The conviction of disgraced movie mogul Harvey Weinstein in late February will for many feel like the culmination of a years-long campaign, namely the #MeToo movement, led by feminists and survivors of sexual assault. Weinstein received a dual conviction of a criminal sexual act and third-degree rape, of which the former carries a maximum sentence of 25 years. Certainly, many women (and men) will have breathed a sigh of relief upon hearing the guilty verdict. But what does it mean for the future of #MeToo?

For numerous reasons, Weinstein’s conviction will long be seen as a watershed moment, as evidence that societal attitudes towards sexual assault and violence against women are truly changing. And rightly so. For one, both women whose allegations formed the basis of the charges against Weinstein – former production assistant Mimi Haleyi ex-actress Jessica Mann – had maintained prolonged, personal relationships with Weinstein before and after he assaulted them. Historically, this kind of relationship would be used as evidence that no non-consensual sex acts had taken place; indeed, the defence claimed that the relationships had been ‘consensual’ and even ‘transactional’. An ongoing relationship, then, makes a woman complicit, discredits her testimony and effectively strips her of her agency.

And yet, 8 out of 10 rapes are committed by someone known to the victim. With this in mind, the argument that an ongoing relationship with an alleged rapist is evidence of their innocence is rendered nonsensical. Such an assumption, though, taps into the misogyny inherent in most societies. Whether explicitly in the law court or implicitly via media coverage, relying on the argument that a relationship with her alleged attacker makes a woman culpable minimises the obligation to assess our own instinctive judgments about women who allege sexual assault. 

Though of course the power of a single trial should not be overstated, the extent of the media coverage of Weinstein’s trial and conviction may go some way in drawing attention to this issue. It is essential that not only law lawmakers but also journalists and the public offer more compassion and empathy for sexual assault survivors, which includes understanding the context in which rape happens – that is, nearly always by someone known to the victim and that they will have had a prior relationship with.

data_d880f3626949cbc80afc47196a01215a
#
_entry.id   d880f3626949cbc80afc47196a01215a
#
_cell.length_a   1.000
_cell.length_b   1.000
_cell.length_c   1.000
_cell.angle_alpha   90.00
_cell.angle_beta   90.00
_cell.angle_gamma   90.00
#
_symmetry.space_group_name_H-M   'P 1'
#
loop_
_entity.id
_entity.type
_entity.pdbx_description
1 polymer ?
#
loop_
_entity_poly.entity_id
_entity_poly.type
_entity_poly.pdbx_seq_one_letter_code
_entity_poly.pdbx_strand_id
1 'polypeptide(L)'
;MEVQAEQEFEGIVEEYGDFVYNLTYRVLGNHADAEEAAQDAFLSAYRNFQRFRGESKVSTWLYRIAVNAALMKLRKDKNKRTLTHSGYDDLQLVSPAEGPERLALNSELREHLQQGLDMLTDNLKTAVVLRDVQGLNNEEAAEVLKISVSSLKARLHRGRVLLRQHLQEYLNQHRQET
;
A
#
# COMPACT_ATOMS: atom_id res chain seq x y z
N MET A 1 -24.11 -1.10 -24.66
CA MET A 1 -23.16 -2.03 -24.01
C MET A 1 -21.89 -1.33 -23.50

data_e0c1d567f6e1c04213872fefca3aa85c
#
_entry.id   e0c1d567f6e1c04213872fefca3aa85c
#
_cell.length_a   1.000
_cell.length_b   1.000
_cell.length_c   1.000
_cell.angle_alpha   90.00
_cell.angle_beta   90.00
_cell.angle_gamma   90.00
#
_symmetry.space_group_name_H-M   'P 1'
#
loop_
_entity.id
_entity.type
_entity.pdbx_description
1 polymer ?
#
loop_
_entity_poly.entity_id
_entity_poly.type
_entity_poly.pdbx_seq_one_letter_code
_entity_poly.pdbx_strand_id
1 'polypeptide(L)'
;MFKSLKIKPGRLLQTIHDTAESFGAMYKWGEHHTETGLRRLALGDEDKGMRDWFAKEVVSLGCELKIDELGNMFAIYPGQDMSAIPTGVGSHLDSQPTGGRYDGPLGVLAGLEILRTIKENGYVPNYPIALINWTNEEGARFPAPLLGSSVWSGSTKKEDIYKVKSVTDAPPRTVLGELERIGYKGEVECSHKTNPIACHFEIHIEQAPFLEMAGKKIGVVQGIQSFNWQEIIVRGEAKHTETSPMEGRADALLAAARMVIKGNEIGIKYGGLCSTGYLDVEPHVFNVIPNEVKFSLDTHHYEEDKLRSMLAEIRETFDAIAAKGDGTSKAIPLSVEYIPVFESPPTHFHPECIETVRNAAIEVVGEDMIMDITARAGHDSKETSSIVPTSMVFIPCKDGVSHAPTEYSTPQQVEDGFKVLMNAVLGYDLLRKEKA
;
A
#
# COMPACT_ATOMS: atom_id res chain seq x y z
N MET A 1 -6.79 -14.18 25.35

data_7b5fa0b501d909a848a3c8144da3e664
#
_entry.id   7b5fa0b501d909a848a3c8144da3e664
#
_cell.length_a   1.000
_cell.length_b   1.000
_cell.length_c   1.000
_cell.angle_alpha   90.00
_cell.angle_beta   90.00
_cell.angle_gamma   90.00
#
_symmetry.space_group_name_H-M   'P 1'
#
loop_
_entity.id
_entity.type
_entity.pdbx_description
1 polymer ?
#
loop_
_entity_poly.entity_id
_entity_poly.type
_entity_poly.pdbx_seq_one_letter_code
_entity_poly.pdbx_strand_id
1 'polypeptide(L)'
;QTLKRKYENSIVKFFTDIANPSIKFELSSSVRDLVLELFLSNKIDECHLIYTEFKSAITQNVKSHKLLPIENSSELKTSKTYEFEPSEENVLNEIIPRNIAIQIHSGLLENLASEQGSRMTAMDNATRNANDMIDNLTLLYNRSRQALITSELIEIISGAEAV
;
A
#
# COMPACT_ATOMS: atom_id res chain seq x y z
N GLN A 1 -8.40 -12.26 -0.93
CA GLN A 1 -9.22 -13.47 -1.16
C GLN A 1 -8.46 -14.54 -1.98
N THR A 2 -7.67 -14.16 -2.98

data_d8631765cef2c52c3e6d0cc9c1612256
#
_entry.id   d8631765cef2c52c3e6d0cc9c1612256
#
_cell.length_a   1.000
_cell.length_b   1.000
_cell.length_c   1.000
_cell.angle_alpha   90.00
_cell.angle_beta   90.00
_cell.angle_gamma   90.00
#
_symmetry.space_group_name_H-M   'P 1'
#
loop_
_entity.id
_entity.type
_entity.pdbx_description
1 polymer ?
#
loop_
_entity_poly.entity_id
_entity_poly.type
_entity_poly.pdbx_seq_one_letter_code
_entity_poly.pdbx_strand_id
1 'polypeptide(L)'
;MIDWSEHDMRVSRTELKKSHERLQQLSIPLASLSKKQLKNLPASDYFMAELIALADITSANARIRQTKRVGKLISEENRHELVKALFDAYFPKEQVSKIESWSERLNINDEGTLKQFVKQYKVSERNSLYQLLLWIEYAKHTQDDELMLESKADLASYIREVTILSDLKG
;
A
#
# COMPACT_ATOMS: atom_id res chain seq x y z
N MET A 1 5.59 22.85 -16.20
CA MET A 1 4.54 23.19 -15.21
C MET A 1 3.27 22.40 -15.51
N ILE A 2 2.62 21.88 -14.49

The Weinstein case has also brought attention to the issue of unequal power dynamics in relationships – and the devastating effects that can ensue when such an inequality is abused. Several of Weinstein’s alleged victims, including Ashley Judd and Mira Sorvino, have argued that Weinstein sought to damage their careers after rebutting sexual advances from him. Hearing the testimonies of Haleyi and Mann, along with the several other women who gave evidence at his trial, it becomes clear that Weinstein sought to use his industry prowess to manipulate young, inexperienced women into non-consensual sex acts. This kind of abuse of power undoubtedly happens elsewhere – be it through sexual harassment in the workplace or domestic violence at home.

The lessons learned from the Weinstein case must be taken forward and applied to sexual assault cases out of the public eye. Indeed, the #MeToo movement was founded in 2006 by Tarana Burke, a civil rights campaigner and sexual assault survivor, to empower especially young and vulnerable women to speak out about assault and harassment in the workplace. The hashtag, of course, went viral when it became attached to the Weinstein scandal, and was used by numerous high-profile women.

Change is certainly already being made in recognising the often-nuanced nature of sexual violence. In 2015, coercive control was legally recognised as a form of abuse in England in Wales, formally acknowledging that abuse is often not physical. Ireland and Scotland followed suit in 2019.

However, still only 3% of rape allegations in the UK result in a conviction. In the US, the proportion is as low as 0.5%. And that’s considering that the majority of rapes go unreported. The lessons learned through the Weinstein case and preceding #MeToo movement should be used to empower marginalised women, who have been robbed of their agency and voice, to come forward, while enabling law enforcement to secure a greater number of convictions.

In other words, Weinstein’s conviction must mark the beginning, and not the end, of the inevitably long road to securing justice for sexual assault survivors. Campaigners will seek to maintain the momentum of #MeToo; the public and media should be right behind them.

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